A control system or safety system configuration application may permit programming control modules and/or control routines using a function block programming paradigm. FIG. 3 illustrates one example of a display 150 depicting a control module 154. The display 150 may be part of a user interface associated with the configuration application, and the display 150 may be presented to a programmer, for example, via the display device 120 of the workstation 18a. The display 150 depicts the control module 154 having a set of communicatively interconnected function blocks that can be created and downloaded to appropriate ones of the controllers 12a, 16a, I/O devices 24, logic solvers 50, and/or devices 22, 23, 60, 62 via the network 30 for implementation during operation of a process plant. As illustrated in FIG. 3, the control module 154 includes a state machine function block (SMFB) 160, a plurality of analog input (AI) and digital input (DI) function blocks, a plurality of analog output (AO) and digital output (DO) function blocks, and other function blocks (FBs). The SMFB 160 has inputs communicatively interconnected with function blocks 114, which may be, for example, DI function blocks or other FBs. The SMFB 160 also has outputs connected to function blocks 118 which may be, for example, DO function blocks or other FBs. The control module 154 may control, or may be one of a plurality of control modules that together control, devices such as switches, valves, etc., as part of a control system, safety system, etc. Of course, control module 154 is just one example of a control module that employs SMFBs. In general, a control module may be programmed in any desired manner to include any types of function blocks communicatively coupled with any number of SMFBs in any desired manner, and configured in any desired or useful manner to perform any desired functionality. If used in, for example, a Fieldbus network, a control module may include any fieldbus type function blocks.

In some embodiments, one or more of the inputs to the SMFB 160 may be received from other than a function block. For example, one or more of the inputs to the SMFB 160 may be communicatively coupled to receive inputs from an operator via, for example, an operator interface. For example, an operator, using an operator interface implemented on a node such as node 18 or 20, could provide inputs to the SMFB 160.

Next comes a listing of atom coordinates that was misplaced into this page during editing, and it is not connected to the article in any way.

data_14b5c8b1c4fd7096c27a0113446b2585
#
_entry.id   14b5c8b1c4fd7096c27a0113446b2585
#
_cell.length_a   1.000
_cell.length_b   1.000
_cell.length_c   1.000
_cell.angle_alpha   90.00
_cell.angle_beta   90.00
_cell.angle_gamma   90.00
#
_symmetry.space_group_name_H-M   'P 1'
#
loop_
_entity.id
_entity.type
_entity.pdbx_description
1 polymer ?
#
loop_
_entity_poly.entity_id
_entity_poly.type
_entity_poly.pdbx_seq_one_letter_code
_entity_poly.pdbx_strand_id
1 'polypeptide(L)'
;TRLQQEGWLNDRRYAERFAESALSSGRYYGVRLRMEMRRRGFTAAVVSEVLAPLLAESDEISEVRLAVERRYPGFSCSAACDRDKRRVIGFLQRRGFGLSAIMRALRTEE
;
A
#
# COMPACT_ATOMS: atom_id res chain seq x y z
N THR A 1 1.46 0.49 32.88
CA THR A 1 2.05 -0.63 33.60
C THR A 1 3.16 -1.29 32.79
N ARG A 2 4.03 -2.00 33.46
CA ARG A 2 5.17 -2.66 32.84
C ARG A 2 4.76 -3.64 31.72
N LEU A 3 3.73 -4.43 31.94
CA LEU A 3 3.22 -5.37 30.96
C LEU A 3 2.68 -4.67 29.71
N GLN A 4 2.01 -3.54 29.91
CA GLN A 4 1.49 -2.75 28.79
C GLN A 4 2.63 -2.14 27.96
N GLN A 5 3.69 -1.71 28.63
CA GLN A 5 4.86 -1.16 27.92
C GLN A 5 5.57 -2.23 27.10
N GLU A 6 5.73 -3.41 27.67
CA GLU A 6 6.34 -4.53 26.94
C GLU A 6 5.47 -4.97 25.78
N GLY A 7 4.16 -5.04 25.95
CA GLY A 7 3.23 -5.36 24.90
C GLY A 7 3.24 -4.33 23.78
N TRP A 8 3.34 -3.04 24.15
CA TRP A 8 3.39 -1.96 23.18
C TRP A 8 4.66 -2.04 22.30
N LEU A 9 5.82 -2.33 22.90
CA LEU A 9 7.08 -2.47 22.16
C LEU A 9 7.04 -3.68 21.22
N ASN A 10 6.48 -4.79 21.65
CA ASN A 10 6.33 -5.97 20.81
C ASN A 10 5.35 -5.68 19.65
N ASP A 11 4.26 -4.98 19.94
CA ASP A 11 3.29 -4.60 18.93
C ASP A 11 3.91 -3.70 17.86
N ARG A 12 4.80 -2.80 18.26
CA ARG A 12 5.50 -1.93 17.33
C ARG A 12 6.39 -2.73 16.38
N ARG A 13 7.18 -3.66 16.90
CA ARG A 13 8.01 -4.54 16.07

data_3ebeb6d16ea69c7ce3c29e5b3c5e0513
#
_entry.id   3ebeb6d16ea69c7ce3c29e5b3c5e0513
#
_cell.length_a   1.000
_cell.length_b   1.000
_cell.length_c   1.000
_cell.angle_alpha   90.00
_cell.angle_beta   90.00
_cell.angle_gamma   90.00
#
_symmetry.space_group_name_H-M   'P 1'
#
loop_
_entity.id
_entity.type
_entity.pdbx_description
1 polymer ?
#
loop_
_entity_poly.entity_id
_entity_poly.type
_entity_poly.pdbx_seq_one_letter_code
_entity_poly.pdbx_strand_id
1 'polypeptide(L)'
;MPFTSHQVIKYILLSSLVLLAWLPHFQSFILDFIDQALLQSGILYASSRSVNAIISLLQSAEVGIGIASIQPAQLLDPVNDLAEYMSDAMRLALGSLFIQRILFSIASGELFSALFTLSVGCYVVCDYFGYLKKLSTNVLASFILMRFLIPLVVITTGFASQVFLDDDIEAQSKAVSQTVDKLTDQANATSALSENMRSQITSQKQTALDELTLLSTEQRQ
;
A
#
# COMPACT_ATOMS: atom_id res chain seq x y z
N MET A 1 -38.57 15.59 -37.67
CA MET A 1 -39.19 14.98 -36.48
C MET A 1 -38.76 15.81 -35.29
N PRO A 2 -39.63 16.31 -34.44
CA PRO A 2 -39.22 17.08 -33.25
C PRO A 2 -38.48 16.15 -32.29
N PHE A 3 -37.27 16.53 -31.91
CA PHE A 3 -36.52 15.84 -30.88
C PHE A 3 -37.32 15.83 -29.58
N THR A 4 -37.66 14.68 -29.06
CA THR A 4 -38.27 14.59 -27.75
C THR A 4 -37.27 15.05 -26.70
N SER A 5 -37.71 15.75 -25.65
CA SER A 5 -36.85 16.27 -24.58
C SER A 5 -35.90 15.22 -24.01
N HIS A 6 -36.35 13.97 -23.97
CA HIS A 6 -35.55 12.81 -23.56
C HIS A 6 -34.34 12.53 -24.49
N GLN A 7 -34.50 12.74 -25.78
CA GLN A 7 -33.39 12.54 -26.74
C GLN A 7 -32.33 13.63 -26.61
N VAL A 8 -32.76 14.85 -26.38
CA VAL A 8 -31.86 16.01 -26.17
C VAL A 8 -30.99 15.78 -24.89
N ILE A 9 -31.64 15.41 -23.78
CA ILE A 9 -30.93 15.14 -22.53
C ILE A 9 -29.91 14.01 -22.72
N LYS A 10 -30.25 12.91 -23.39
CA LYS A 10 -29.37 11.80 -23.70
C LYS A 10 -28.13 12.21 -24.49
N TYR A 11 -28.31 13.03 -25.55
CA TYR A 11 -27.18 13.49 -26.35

The SMFB may be a function block that implements a state machine. In some embodiments, a state machine may include an entity (e.g., a device, software implemented by a processor, etc.) that can be in one of a plurality of states. The state machine may transition from one state to another state if a particular input to the state machine occurs. The SMFB may provide outputs that are based on the current state of the state machine. As just one example, the SMFB may provide one or more outputs that indicate the current state of the state machine. More generally, a state machine may include an entity (e.g., a device, software implemented by a processor, etc.) that stores a status of the entity, or some other entity (e.g., a process plant, a sub-part of a process plant, a component of a process plant, etc.), at a given time, and that may change the status and/or cause an action or output to take place based on inputs to the state machine.

Using the user interface associated with the configuration application, the programmer may design a control module such as the control module 154. As just one example, the user interface may provide a mechanism for a programmer to select desired function blocks from, for example, a stencil or palette that includes a plurality of standard or customized function block stencils. Additionally, the user interface may provide a graphical diagram onto which the programmer may insert or place depictions of function blocks. The programmer may use, for example, a mouse, a track ball, a keyboard, a key pad, a touch screen, etc., to select a function block from the stencil or palette, and then “drag and drop” the function block onto the graphical diagram. The programmer may additionally communicatively couple function blocks by, for example, drawing a line between an output of one function block and an input of another function block using, for example, a mouse, a track ball, a keyboard, a key pad, a touch screen, etc.

Once configured, the control module 154 may be implemented, for example, by one or more of the controllers 12a, 14a, 16a, I/O devices 24, logic solvers 50, and devices 22, 23, 60, 62.